The simplest JSON Array that you can create is an empty array using the following syntax:
var arrArray = []; 

The above example is simply shorthand for writing the following:
var arrArray = new Array(); 

The following is an example of creating an array containing three strings:
var arrArray = [

Creating a JSON Class

It totally depends on your needs if JSON is the right choice for you when it comes to creating classes.

Some people find JSON classes simpler and easier to read. I personally don’t see a big difference between the readability of a standard JavaScript class and a JSON class.

If you’re happy with all of your members and methods in a class being public, creating the class using JSON is a bit simpler especially since you don’t need to declare the class first and then initialize it later. This is because a JSON object/class is automatically initialized as soon as it’s declared resulting in what is known as a singleton object since you only get the one object per class declaration.

This automatic initialization when the JSON class has been declared has its uses like if you wanted to have a global namespace object that contains some helper methods and don’t want to require the developer of the page(s) to initialize the object first before using the methods (acts like global functions but contained in a more structured class).

A JSON class is constructed the same way a simple JSON object is created but instead of a simple variable or object, you use a function as the value portion of the name/value pair as in the following example:
var Employee = {
"FirstName": "Sam",
"LastName": "Smith",

// Our method to return the Employee's full name
"GetFullName": function () {
return (this.FirstName + " " + this.LastName);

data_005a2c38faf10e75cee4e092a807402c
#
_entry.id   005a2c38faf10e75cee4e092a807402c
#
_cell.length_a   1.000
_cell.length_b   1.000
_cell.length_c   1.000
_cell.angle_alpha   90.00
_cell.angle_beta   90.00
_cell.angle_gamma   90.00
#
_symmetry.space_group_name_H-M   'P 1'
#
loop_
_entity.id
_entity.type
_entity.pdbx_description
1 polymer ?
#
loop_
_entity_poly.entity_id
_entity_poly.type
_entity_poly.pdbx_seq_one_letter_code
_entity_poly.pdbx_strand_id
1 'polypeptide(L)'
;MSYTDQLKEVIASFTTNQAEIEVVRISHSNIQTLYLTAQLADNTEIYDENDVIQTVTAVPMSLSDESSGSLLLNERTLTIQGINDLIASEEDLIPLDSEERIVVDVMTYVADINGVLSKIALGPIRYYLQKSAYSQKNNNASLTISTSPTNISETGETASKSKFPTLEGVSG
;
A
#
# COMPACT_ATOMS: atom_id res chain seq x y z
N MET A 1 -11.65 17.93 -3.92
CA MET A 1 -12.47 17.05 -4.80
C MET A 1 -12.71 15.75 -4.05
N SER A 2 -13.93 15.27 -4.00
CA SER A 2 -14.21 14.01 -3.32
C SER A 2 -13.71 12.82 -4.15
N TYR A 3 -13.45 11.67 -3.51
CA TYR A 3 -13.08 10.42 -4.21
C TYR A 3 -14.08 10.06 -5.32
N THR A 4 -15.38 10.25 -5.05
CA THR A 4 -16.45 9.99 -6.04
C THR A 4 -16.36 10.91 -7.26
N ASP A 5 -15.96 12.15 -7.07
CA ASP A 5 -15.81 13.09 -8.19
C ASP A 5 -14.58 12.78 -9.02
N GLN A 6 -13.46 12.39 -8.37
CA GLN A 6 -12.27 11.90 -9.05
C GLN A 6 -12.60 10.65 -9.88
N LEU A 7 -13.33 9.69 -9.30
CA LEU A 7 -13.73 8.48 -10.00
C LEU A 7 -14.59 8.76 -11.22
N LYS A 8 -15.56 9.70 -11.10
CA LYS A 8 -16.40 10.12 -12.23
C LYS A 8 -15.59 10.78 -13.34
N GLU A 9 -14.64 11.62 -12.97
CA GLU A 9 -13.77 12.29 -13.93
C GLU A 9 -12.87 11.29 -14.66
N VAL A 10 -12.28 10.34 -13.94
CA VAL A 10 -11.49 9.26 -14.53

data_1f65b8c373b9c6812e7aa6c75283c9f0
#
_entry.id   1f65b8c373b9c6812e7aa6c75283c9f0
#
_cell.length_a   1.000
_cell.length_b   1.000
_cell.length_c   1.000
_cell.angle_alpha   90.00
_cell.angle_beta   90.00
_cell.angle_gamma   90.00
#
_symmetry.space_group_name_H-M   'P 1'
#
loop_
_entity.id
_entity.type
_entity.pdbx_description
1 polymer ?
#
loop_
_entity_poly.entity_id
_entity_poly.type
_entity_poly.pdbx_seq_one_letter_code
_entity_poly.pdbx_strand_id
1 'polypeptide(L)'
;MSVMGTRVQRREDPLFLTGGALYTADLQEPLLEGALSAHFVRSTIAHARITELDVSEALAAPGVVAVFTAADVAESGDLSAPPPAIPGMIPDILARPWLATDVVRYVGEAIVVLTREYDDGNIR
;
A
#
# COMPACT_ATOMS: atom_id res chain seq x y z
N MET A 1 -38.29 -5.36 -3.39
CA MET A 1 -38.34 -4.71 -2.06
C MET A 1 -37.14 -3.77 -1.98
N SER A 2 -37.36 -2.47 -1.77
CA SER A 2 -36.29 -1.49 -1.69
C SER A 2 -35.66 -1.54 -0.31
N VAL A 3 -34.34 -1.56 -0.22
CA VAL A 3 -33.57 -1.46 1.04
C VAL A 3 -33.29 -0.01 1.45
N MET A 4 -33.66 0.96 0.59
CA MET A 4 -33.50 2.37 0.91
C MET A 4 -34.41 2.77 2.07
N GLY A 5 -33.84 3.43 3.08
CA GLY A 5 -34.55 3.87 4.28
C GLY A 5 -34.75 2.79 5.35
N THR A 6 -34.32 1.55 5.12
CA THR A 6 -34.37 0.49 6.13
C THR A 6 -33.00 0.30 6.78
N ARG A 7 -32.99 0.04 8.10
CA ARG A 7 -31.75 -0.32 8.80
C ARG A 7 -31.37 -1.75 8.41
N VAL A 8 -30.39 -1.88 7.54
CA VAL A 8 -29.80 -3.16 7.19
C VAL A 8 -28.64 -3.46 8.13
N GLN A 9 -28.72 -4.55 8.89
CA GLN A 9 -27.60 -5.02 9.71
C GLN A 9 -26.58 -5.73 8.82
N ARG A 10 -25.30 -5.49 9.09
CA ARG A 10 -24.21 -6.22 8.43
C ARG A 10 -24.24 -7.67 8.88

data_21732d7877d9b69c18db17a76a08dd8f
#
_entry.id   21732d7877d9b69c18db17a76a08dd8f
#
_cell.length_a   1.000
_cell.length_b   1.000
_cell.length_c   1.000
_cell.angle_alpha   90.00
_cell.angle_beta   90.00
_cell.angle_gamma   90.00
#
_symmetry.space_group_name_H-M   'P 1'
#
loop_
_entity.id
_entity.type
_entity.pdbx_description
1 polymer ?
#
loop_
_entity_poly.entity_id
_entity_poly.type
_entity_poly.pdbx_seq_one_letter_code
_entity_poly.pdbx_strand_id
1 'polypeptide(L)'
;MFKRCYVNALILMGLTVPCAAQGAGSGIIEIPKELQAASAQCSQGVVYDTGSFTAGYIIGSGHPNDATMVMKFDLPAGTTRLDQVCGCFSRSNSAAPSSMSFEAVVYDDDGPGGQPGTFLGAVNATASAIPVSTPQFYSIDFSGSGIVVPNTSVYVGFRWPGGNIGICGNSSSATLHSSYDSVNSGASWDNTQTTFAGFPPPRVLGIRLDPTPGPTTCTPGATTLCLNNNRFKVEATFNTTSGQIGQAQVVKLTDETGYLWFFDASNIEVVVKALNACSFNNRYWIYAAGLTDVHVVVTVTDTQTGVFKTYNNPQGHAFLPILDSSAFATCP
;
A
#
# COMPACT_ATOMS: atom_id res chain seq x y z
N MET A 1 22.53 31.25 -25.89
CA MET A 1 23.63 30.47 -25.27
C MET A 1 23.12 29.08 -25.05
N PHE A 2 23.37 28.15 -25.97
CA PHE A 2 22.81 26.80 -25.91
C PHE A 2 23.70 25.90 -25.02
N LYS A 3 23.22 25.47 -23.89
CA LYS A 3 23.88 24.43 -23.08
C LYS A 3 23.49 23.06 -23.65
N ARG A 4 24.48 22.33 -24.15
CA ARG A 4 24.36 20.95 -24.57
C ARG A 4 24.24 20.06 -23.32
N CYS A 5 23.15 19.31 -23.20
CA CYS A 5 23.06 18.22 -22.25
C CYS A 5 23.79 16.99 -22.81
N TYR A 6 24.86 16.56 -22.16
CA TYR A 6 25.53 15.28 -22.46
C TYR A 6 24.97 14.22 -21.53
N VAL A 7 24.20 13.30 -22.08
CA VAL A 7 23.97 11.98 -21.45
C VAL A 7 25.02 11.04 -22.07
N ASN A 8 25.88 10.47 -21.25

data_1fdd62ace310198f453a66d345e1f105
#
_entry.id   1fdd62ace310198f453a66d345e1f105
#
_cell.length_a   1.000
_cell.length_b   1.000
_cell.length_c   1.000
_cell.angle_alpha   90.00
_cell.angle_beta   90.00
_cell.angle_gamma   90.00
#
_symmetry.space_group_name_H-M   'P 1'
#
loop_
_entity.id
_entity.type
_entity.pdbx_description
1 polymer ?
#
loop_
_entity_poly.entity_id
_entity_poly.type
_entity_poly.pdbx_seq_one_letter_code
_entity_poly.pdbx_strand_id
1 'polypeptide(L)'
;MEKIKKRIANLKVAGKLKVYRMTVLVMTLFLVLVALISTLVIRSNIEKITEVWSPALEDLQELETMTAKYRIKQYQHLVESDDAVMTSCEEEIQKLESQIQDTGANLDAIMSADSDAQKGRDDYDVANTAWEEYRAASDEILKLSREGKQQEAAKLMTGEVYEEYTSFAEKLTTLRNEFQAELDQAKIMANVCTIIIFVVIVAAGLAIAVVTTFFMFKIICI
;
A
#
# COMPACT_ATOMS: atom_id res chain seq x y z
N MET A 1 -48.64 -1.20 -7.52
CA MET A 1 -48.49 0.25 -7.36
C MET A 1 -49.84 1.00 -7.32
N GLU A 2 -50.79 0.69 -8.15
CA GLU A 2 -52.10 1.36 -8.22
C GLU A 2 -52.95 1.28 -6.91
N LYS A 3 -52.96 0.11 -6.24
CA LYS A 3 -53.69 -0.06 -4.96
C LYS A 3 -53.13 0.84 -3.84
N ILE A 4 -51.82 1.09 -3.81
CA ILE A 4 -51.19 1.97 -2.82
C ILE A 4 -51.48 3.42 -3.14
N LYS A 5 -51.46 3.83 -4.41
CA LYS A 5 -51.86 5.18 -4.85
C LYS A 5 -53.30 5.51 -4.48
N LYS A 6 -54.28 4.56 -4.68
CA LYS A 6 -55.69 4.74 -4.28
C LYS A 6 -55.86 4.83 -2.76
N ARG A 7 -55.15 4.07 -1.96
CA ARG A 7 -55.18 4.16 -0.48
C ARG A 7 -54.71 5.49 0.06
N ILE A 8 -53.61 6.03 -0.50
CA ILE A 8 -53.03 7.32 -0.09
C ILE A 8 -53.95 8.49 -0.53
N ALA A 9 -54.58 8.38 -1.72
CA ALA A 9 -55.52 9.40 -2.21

Converting strings of JSON into JSON objects

When requesting JSON data from a server it usually gets returned as a string of text.

Whenever possible it is recommended that the parsing of a string into a JSON object be done using the native browser methods if the browser supports those methods.

Converting a string of JSON into a JSON object, using the native browser object, is as simple as the following:
var sJSON = "{ \"FirstName\": \"Sam\", \"LastName\": \"Smith\" }";

var objJSON = JSON.parse(sJSON);

alert("JSON object's data: " + objJSON.FirstName + " " + objJSON.LastName); 

In Conclusion

JSON is an interesting technology that can simplify some tasks as well as help to reduce the amount of bandwidth used when transmitting data between components over the internet/intranet especially when compared to SOAP.

The large number of libraries and built-in functionality for JSON also makes passing data using this format much easier.

Learn why developers are gravitating towards Node and its ability to retain and leverage the skills of JavaScript developers and the ability to deliver projects faster than other languages can.  Brought to you in partnership with IBM.


Published at DZone with permission of Gerard Gallant, DZone MVB. See the original article here.

Opinions expressed by DZone contributors are their own.